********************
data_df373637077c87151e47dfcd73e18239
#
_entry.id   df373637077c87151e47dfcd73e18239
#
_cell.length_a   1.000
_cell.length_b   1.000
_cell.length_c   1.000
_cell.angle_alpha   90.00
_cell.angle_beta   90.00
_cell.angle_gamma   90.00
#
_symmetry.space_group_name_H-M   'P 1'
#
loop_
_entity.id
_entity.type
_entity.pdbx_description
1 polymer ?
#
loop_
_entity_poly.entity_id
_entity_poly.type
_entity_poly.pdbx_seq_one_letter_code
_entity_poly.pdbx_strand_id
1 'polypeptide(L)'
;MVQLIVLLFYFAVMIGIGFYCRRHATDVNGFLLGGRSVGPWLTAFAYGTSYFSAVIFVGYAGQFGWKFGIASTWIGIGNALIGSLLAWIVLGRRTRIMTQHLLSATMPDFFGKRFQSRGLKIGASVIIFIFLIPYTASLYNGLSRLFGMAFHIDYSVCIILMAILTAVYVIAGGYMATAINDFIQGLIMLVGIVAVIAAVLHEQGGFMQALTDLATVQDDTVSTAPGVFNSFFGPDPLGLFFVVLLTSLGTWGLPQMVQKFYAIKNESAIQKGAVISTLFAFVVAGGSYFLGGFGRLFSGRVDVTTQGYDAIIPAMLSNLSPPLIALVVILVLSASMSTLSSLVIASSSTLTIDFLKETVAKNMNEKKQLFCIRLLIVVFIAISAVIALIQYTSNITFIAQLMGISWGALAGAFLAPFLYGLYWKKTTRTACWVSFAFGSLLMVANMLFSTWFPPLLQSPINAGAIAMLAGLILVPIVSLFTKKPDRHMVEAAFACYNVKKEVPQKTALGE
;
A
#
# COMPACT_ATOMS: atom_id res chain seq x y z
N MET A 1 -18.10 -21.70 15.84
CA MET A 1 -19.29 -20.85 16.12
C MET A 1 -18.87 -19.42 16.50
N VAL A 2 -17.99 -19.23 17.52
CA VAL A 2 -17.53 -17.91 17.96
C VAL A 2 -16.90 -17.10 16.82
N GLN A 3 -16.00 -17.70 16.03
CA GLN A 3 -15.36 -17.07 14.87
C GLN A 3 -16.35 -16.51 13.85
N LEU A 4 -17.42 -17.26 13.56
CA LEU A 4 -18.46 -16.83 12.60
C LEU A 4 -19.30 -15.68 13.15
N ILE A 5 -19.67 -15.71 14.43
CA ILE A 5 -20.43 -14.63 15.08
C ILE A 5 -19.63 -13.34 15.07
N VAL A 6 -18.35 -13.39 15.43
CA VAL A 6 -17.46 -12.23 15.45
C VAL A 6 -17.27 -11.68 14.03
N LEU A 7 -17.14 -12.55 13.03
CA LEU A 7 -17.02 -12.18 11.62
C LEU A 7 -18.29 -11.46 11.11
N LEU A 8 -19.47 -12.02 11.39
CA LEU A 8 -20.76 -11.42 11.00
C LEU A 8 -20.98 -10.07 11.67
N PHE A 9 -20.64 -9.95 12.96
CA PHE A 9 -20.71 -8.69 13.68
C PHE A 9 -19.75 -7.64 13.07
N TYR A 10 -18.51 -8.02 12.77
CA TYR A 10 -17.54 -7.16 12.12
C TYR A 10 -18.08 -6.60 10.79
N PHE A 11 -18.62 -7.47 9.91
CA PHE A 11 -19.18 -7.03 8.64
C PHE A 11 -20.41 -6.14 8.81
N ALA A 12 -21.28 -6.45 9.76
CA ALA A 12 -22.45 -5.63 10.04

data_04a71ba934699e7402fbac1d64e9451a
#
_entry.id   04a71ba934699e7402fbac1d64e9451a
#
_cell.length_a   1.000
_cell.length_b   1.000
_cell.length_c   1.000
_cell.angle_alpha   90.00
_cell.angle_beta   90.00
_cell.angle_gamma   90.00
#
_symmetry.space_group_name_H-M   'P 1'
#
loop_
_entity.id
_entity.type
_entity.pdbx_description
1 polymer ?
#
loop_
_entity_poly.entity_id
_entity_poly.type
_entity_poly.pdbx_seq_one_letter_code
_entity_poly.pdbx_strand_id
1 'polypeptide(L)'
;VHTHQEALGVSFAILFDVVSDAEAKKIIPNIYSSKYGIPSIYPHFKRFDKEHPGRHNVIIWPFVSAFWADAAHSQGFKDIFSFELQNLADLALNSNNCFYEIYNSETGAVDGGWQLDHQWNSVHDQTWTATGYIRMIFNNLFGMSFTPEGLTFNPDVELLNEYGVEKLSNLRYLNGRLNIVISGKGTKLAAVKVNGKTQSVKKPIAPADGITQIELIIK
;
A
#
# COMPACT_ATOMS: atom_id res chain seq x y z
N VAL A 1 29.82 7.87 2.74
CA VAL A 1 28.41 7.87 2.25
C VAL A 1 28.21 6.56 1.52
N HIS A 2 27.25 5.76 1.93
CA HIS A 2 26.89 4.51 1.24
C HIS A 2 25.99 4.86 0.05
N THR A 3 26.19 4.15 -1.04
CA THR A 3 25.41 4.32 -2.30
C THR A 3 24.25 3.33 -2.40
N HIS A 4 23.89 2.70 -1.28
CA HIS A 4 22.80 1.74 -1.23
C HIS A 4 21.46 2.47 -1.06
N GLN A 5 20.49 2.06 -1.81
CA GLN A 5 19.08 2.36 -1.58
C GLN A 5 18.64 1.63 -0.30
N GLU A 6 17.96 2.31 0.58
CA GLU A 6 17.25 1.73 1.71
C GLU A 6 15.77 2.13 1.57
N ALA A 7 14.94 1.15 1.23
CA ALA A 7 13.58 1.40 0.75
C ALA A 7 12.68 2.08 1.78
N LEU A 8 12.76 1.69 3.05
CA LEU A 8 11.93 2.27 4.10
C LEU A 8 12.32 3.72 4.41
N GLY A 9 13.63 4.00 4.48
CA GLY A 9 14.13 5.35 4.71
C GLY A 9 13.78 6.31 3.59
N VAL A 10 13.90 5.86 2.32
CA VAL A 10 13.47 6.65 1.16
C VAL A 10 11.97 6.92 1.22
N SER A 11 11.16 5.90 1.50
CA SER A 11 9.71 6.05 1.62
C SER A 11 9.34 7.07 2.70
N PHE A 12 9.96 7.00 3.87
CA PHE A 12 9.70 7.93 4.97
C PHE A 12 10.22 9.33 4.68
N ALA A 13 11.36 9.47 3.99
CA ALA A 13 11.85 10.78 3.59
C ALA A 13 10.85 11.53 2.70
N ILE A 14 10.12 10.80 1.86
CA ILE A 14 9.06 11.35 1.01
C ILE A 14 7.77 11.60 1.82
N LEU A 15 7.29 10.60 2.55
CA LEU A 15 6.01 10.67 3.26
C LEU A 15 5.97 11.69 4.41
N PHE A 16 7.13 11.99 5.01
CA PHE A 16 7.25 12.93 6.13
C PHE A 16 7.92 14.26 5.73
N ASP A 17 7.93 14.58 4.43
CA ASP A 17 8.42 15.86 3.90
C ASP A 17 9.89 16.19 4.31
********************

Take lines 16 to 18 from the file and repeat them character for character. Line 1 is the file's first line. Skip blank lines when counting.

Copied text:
_entity.type
_entity.pdbx_description
1 polymer ?